Published online by Cambridge University Press: 05 October 2012
We know well that territorial issues are linked to an increased rate of disputes and war. Completely underdeveloped, however, are explanations of why territorial issues are so salient to the states that fight these conflicts. Unlike other types of issues, I argue that territorial issues often constitute direct threats to individual lives and livelihoods, and this triggers many of the basic biological and psychological responses to threat that are endemic to humans. Indeed, for an individual in a threatened country, territorial issues may overshadow all other environmental factors that determine such core political attitudes as personal identity and tolerance for others. Of course, wars are organized violence perpetrated by states, and just because individuals are affected by territorial issues does not mean that international conflict follows. This is especially true in states that do not necessarily reflect citizen interests. I therefore develop the link between individual behavior and international conflict in two distinct ways.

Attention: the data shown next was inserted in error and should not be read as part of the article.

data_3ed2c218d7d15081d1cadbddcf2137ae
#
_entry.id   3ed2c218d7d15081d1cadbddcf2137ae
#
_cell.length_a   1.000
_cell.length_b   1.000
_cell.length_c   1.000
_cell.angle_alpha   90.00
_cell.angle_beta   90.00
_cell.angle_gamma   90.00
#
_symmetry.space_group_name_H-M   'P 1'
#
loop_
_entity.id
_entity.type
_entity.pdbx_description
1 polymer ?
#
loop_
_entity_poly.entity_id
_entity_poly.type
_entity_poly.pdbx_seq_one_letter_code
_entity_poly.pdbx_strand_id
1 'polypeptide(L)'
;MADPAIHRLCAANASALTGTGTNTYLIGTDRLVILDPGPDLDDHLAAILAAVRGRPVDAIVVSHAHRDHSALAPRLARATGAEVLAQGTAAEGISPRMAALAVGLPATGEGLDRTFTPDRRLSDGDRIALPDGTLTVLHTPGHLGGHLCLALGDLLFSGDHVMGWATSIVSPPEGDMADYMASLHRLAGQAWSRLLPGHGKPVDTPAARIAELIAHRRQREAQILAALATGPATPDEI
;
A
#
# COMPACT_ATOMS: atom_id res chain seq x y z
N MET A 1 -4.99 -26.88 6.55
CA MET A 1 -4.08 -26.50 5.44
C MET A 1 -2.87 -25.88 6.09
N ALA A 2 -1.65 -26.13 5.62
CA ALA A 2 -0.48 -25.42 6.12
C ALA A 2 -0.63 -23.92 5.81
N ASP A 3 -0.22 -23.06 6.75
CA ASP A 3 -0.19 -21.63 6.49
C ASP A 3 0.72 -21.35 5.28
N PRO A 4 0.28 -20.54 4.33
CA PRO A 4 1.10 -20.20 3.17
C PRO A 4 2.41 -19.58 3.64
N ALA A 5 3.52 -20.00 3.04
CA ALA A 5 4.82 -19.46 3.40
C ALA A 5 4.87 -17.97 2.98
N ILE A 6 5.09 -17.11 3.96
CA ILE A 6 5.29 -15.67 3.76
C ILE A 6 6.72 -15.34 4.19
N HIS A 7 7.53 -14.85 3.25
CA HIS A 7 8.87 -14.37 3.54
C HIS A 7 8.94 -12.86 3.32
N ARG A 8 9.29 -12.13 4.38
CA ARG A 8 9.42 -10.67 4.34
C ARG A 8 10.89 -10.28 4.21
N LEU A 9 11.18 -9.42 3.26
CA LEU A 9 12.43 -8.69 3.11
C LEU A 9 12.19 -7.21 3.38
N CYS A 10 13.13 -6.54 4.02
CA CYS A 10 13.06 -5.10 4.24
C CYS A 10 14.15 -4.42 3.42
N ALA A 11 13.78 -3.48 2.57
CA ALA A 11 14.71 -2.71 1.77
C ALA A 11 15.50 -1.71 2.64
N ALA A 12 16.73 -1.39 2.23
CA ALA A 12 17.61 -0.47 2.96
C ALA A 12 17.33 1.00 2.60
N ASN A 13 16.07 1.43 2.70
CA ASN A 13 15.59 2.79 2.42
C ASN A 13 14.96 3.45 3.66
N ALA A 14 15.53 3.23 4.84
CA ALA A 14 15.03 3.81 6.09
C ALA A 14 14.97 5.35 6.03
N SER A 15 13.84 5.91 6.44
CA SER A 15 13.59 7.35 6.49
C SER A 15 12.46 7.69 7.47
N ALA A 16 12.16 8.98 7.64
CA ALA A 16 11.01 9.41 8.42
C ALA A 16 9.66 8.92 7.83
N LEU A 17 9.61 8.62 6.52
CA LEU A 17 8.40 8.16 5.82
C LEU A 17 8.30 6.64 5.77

First, I argue that individuals in threatened territories are apprehensive, for many reasons, about their land and the risk of war. These citizens seek security from the state. This type of political environment aids the creation of large, standing armies and allows the leader to centralize their own power within the regime.
Second, territorial issues will affect the state for a long time. The creation of large, standing armies alters both the repressive capacity of elites and the distribution of power among groups within a society.